Amazon’s smartphone: cornering the Internet for shopping

Amazon is widely expected to release its own phone. Amazon has tablets and it has a TV set-top box. It has AWS which handles cloud services for enterprises large and small. It has FBA which handles goods for merchants from storage to sale to delivery. Amazon has it all.

The Internet is fast becoming a series of theme parks where we, as users, get a chance to play as long as we pay the price of entry, wait our turn in line, and act like good citizens.

Facebook is its own ecosphere by virtue of its membership. Google corrals the web with search, Gmail and YouTube. Apple gets you on hardware tied to a very controlled software distribution model. Amazon just wants to be near your trigger finger with easy access to one-click shopping.

Facebook sells our profiles and targeted marketing messages. Google sells our habits. Apple just sells us premium branded hardware and digital goods that only work on that hardware. Amazon sells us whatever we need whenever we need it.

I saw a kid in a store the other day, a sneaker store that’s found in any mall in any part of the country. He had his iPhone out and was checking sneakers. His friend came up and asked him if he was going to buy a certain set of sneakers and the kid said he probably would but he was looking for a better price online.

And that’s where an Amazon smartphone may prove to be most dangerous. It can be a weapon that Amazon customers can wield very effectively to get the best deals for themselves and possibly to opt for Amazon as a default at any time.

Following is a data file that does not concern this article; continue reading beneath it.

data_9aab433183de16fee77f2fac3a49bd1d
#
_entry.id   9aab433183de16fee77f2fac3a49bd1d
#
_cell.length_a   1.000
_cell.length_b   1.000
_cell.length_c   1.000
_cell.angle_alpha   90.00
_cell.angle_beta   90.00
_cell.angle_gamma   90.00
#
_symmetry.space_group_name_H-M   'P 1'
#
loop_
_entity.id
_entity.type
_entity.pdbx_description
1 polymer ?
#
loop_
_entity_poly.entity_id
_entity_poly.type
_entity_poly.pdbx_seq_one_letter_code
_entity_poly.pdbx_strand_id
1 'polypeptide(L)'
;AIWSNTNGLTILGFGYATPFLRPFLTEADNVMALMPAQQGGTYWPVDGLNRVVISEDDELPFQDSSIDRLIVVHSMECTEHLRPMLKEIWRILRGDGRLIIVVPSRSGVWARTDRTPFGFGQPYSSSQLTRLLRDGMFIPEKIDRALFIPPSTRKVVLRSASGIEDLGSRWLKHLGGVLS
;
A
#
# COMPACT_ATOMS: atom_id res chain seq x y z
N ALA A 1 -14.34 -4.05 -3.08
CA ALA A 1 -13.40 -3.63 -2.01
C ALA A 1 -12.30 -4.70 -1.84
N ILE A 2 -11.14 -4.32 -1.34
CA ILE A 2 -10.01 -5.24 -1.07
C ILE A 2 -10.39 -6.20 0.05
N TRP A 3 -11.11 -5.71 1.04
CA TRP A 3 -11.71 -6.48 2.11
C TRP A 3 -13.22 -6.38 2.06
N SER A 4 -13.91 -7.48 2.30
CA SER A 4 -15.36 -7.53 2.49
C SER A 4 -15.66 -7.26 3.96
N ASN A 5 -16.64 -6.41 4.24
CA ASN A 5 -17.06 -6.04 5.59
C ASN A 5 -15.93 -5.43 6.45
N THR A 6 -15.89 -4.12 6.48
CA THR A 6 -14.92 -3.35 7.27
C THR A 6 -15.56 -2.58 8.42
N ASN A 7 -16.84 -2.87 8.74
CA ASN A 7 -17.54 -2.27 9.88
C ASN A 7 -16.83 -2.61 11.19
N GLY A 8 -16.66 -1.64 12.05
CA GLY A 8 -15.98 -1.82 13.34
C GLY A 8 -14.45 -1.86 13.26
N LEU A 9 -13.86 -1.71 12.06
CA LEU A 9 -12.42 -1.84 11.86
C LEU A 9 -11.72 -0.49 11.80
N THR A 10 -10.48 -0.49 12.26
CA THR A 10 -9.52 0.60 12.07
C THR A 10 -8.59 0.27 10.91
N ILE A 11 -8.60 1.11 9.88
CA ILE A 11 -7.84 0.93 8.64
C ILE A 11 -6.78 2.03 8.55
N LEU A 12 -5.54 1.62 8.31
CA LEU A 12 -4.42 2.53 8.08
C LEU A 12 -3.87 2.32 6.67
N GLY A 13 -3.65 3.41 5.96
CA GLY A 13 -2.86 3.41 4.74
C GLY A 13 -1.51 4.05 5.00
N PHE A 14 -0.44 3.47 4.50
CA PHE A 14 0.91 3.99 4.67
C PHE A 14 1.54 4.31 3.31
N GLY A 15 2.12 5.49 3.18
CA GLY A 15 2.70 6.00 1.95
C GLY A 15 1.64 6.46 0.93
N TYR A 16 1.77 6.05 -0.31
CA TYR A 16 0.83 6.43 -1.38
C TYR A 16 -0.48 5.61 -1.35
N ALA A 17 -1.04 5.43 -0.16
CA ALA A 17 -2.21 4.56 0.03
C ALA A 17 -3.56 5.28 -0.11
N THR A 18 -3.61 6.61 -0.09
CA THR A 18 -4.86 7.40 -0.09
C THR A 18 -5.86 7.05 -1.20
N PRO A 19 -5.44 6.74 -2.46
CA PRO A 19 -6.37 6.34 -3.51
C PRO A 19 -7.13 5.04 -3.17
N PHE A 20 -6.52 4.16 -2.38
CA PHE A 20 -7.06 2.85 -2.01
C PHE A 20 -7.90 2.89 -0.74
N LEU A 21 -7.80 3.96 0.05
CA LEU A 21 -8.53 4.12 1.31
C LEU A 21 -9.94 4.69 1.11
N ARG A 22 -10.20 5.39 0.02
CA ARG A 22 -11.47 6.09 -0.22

Or, it could be Amazon’s greatest big data play, allowing the company to amass data on our everyday habits, everything that makes us great consumers.

The Internet isn’t so much about sharing and information anymore as it is about shopping and advertising. 

Rumors of an Amazon smartphone have swirled for years, so everyone is assuming this new hardware is a phone based on the promotional material Amazon has released so far. BGR, which has a pretty strong track record of coming through when it comes to Amazon leaks, even claimed to have photos of a prototype device.

There are some pretty compelling reasons that Amazon would want to break into the mobile phone business. While the company got its start selling physical books and grew to sell almost any item in the world through a single Web site, Amazon has increasingly invested in digital services, from cloud computing to e-books and online video rentals. Its forays into the hardware space, including the Kindle line and FireTV, serve as direct portals between consumers and Amazon’s online marketplace. But without a smartphone, it is missing out on chances to sell to customers when they’re on the move.

Washington Post